John Ruskin (1819–1900) was a thinker whose ideas exceed the confines of modern academic disciplines. A man of tremendous curiosity, Ruskin was as fascinated by the natural sciences as by art, and he combined both in his studies of subjects ranging from architecture to zoology. His works challenged the ideals and values of his own time and, in the process, paved the way for modes of thinking today.
Ruskin also dedicated his career to championing education for all and to addressing other social and political concerns. His writings on these subjects have influenced organisations and institutions that have carried forward the fight against social inequities and environmental degradation in the present.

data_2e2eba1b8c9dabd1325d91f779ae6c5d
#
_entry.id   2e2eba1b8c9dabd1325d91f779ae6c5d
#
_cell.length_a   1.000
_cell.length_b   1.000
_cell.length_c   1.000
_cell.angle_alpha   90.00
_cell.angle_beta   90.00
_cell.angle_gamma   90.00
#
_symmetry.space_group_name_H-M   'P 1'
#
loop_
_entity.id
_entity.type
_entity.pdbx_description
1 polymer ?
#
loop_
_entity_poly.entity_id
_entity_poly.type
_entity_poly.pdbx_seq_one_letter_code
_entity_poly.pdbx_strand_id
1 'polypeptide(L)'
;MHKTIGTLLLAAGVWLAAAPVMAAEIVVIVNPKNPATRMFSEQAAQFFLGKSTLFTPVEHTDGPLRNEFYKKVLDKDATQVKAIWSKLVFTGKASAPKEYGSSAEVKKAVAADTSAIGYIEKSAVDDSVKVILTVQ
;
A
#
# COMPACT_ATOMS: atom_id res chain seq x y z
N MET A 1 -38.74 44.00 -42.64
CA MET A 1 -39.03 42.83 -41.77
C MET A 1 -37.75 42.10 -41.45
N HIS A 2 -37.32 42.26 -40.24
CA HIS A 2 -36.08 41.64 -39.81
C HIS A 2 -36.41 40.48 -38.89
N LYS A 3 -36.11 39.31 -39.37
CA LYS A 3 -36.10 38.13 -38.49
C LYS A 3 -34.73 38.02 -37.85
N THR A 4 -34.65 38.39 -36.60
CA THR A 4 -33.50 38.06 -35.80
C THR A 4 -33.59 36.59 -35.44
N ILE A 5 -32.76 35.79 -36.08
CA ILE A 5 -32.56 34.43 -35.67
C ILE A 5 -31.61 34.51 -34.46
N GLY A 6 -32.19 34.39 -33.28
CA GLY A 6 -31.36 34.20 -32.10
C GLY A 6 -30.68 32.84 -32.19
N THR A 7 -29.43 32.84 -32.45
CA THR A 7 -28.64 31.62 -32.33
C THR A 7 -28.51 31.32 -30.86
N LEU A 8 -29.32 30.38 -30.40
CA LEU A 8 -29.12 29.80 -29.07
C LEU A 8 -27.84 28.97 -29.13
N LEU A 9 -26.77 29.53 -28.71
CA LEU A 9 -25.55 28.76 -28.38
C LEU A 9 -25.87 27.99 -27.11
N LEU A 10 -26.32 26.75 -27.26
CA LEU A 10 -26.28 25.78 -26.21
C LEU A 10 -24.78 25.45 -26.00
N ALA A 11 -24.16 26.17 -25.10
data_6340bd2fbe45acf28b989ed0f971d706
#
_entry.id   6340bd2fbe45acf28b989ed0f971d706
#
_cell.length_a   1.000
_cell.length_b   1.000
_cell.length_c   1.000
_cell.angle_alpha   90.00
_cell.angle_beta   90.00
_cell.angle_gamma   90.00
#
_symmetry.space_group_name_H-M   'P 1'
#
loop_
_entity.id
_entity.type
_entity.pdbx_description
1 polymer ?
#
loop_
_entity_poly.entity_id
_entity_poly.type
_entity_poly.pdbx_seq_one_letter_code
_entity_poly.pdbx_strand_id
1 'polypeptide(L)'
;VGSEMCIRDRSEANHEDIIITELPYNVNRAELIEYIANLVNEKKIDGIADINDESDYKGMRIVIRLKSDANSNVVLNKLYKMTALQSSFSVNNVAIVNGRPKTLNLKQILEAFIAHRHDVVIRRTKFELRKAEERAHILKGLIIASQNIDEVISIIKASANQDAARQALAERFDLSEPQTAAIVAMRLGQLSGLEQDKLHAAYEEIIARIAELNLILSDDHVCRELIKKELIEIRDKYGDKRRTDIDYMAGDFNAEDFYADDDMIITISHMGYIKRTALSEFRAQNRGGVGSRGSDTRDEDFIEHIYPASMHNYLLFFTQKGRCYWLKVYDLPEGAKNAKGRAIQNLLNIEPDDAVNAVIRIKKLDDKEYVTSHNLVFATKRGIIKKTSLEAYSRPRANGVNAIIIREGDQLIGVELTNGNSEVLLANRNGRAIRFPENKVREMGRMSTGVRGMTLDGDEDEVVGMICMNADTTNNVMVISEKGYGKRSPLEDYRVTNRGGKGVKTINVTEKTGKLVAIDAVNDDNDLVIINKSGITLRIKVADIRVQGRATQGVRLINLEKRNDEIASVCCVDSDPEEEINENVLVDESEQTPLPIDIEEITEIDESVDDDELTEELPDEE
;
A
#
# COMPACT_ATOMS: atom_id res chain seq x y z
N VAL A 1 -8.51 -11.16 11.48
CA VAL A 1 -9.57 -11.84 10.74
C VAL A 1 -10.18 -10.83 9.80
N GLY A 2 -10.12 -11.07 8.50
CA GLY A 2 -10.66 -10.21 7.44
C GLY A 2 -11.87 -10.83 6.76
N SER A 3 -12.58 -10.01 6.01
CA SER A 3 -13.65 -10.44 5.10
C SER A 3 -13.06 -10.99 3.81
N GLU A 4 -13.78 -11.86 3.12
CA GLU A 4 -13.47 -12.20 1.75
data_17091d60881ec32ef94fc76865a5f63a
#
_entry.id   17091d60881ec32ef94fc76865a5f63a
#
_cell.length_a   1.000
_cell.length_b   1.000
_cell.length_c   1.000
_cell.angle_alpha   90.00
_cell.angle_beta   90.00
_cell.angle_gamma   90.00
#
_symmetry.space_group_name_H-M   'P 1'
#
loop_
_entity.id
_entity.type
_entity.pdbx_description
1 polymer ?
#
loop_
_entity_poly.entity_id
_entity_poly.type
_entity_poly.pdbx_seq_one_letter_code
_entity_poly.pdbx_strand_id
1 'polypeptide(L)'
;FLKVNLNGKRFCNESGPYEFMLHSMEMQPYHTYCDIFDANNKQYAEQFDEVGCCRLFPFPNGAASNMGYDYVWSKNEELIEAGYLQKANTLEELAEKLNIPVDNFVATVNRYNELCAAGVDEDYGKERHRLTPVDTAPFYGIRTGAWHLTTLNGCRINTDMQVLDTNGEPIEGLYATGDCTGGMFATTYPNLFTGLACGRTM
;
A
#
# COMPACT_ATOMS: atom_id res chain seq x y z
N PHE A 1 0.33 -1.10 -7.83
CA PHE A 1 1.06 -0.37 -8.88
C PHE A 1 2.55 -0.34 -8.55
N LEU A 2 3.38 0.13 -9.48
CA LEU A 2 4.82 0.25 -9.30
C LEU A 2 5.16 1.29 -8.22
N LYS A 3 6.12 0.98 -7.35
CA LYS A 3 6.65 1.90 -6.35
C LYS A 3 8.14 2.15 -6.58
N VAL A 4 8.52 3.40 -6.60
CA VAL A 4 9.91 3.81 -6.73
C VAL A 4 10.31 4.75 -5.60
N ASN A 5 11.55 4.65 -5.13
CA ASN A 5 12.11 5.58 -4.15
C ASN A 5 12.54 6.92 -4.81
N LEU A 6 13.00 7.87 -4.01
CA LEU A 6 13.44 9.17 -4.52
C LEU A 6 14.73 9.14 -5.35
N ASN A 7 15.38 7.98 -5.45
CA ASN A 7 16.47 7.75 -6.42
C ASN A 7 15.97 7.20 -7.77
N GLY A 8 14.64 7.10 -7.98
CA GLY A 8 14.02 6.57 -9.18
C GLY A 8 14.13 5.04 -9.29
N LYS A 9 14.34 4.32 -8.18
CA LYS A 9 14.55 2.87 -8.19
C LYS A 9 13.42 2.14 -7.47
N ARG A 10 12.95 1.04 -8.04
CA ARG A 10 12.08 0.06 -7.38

Ruskin was a transformative art critic. His ideas set the cultural agenda of his era and they continue to shape current thinking about art, architecture and heritage. Today, his best-known work remains Modern Painters (5 volumes, 1843–1860), which defended the work of the artist J.M.W. Turner (1775–1851).
At his death, Ruskin left behind an extraordinary legacy. Many of his ideas still resonate today, and his life’s work can be found in major collections around the globe, including our very own Whitehouse Collection: the single largest gathering of Ruskin material in the world.